import matplotlib.pyplot as plt
import numpy as np
# Dummy x,y,z data.
x = np.linspace(0, 1, 10)
y = np.linspace(0, 1, 10)
x,y = np.meshgrid(x,y)
z = np.sin(7*x)*np.sin(7*y)
# Contours levels.
levels = [0, 0.4, 0.8]
nlevels = len(levels)
# Use either one of the following two lines:
contourset = plt.contour(x, y, z, levels) # Line contours
#contourset = plt.contourf(x, y, z, levels) # Filled contours
# contourset.collections is a list of nlevels LineCollections if using contour
# and a list of (nlevels-1) PathCollections if using contourf.
print contourset.collections
# Look at a single level index. If you want all of the contour levels, you
# will need to loop through them.
level = 1
print 'level is', levels[level]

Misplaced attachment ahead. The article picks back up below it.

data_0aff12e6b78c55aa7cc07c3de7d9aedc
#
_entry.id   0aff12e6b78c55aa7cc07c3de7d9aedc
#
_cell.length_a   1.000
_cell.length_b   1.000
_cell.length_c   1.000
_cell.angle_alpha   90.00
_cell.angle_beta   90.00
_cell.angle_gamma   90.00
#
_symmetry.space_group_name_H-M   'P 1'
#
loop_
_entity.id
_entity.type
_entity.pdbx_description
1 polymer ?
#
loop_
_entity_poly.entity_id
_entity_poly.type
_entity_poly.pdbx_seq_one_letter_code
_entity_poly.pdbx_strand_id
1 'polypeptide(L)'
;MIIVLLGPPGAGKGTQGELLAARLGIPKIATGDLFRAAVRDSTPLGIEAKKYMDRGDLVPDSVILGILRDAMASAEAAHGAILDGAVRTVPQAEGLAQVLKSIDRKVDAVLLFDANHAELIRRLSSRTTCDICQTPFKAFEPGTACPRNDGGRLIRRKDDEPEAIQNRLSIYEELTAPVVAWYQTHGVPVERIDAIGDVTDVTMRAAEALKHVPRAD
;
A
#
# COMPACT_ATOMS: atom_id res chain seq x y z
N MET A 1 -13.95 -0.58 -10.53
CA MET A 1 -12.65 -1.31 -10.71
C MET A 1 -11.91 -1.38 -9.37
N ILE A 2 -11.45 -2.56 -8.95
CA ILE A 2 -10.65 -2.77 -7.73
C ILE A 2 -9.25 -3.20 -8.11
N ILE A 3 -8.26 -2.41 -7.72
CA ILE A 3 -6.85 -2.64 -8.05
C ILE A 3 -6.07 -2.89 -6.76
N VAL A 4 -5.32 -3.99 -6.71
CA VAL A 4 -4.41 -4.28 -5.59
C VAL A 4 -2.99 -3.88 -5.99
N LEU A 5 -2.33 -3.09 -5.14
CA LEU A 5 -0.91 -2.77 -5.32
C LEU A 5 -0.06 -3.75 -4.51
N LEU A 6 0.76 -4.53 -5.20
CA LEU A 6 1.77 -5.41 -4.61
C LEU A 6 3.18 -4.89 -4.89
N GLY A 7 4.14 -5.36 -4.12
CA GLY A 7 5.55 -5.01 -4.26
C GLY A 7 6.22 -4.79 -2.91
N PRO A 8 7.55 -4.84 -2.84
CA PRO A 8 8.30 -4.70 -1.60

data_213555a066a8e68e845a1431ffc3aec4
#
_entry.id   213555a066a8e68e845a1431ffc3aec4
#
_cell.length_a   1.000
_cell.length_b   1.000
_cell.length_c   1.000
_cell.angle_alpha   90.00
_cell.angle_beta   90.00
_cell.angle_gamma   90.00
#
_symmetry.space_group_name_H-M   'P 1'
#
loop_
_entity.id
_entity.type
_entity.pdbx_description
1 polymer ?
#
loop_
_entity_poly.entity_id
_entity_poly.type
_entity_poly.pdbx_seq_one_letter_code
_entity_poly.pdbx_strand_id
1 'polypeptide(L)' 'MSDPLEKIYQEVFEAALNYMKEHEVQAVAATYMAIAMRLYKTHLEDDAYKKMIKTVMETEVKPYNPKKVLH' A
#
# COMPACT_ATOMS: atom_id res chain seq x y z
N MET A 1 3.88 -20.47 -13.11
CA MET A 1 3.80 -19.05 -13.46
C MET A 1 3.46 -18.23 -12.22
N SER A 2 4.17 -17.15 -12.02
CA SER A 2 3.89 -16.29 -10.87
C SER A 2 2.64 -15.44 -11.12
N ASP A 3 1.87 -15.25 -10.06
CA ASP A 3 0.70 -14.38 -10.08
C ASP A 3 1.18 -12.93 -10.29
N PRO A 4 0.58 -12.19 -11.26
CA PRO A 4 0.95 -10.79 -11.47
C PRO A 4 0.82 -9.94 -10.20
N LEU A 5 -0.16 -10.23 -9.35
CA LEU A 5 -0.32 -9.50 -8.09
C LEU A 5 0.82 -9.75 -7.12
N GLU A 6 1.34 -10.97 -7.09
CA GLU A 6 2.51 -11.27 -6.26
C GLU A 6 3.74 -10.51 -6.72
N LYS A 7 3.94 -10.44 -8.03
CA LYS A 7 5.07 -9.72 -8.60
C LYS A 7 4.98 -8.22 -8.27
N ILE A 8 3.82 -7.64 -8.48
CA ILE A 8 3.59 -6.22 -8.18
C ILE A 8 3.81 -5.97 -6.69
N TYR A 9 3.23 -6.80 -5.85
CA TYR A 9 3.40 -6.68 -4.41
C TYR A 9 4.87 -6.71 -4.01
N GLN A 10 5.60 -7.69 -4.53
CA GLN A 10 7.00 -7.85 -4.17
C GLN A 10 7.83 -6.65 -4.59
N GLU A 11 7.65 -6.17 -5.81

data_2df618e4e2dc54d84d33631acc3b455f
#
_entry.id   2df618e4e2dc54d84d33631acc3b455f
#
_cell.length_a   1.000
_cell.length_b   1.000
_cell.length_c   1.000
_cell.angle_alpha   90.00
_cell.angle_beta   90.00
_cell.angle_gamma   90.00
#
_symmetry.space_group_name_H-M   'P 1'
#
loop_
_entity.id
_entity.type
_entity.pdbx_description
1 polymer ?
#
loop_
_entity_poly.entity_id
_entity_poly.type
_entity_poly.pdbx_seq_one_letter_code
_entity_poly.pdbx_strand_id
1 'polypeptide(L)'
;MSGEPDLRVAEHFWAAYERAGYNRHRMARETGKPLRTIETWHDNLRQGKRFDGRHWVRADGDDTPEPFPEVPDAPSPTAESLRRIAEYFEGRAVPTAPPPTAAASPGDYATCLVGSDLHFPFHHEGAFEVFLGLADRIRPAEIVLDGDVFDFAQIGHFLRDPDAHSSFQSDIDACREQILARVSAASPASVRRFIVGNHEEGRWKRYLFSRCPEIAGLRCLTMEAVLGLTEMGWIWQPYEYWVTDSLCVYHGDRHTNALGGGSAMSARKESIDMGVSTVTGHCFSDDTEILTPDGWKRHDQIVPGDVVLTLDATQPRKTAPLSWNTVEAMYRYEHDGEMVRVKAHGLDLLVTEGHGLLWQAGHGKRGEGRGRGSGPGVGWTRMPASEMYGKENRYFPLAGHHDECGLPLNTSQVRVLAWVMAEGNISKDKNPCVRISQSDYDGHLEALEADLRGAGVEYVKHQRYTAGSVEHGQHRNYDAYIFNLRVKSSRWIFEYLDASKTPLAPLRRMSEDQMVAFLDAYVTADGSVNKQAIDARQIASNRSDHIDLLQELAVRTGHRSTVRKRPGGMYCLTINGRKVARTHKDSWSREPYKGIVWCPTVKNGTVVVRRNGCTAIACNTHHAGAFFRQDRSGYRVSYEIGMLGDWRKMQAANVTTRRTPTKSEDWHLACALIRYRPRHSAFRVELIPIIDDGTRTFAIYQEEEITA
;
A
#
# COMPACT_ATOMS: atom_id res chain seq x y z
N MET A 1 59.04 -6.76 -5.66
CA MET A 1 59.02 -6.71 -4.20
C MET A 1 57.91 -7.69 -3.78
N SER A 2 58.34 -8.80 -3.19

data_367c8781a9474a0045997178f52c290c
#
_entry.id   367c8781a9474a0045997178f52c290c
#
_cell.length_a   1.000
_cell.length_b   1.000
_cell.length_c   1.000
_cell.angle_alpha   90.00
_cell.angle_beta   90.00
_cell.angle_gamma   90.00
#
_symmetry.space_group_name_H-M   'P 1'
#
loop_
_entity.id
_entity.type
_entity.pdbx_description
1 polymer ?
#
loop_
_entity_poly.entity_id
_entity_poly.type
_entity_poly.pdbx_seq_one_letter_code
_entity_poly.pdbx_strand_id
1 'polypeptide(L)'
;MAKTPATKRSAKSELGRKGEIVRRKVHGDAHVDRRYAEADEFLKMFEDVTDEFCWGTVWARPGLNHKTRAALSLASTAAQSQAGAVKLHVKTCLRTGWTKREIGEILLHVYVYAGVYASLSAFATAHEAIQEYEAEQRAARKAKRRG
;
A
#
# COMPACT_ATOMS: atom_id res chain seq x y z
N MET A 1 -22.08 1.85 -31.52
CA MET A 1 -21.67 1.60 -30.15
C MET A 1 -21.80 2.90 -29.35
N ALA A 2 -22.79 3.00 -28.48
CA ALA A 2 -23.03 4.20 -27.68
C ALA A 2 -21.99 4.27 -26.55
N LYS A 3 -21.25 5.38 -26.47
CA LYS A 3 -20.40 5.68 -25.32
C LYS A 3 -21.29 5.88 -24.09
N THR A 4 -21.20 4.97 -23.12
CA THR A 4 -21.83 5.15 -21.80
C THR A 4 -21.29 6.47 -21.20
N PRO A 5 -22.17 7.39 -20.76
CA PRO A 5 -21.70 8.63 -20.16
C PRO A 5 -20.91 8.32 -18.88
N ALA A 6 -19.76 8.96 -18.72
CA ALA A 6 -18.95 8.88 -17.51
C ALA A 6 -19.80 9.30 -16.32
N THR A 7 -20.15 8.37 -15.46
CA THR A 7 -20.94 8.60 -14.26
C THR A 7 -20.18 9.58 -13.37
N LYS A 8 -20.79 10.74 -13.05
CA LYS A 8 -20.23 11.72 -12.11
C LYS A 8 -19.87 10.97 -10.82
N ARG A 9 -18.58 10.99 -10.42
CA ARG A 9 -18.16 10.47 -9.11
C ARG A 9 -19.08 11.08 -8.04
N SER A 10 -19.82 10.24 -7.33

paths = contourset.collections[level].get_paths()
npaths = len(paths)
print 'number of paths', npaths
for i in range(npaths):
path = paths[i]
print 'path', i, 'of', npaths
# Each path has vertices, it may also have codes. If codes is None, the
# vertices are a single continuous path of line segments and should be easy
# to deal with. If codes is not None then vertices is probably 2 or more
# discontinuous line segments; you will need to understand the codes for
# MOVETO and LINETO at least - see lib/matplotlib/path.py for details.
print ' codes', path.codes
print ' vertices', path.vertices
# Show the contour plot to help explanation.
plt.colorbar()
plt.show()